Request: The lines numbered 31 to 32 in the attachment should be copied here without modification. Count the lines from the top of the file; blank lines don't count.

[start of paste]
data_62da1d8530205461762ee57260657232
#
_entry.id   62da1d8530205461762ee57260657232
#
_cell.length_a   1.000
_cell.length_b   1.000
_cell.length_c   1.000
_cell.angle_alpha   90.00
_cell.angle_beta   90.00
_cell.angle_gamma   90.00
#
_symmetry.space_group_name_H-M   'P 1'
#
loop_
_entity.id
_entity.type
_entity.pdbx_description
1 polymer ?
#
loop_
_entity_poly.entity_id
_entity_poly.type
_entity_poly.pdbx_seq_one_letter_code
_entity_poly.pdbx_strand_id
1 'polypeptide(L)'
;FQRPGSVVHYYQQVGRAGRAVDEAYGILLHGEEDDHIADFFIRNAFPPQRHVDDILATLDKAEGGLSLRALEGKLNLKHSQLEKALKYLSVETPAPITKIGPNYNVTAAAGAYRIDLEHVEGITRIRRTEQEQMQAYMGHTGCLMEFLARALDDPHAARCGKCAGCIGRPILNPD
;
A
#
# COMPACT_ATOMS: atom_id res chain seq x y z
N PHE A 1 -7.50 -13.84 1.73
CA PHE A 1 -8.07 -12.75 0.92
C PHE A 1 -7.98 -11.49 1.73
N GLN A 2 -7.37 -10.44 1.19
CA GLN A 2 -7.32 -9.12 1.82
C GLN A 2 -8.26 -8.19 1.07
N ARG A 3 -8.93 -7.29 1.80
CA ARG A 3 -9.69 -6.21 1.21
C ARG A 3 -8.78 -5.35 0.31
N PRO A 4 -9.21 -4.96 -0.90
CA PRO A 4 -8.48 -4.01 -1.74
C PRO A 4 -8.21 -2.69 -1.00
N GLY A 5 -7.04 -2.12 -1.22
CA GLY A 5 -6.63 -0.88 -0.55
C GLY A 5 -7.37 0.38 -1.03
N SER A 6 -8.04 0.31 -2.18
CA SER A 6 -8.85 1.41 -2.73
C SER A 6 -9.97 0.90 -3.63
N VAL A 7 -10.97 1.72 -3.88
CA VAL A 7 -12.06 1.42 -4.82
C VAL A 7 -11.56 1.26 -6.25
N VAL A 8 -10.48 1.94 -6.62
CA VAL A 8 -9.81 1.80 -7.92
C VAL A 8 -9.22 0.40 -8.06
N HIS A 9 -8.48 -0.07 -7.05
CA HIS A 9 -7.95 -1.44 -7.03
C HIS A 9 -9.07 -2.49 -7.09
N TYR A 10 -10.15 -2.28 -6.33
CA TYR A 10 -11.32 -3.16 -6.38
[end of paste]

N PHE A 1 -7.50 -13.84 1.73
CA PHE A 1 -8.07 -12.75 0.92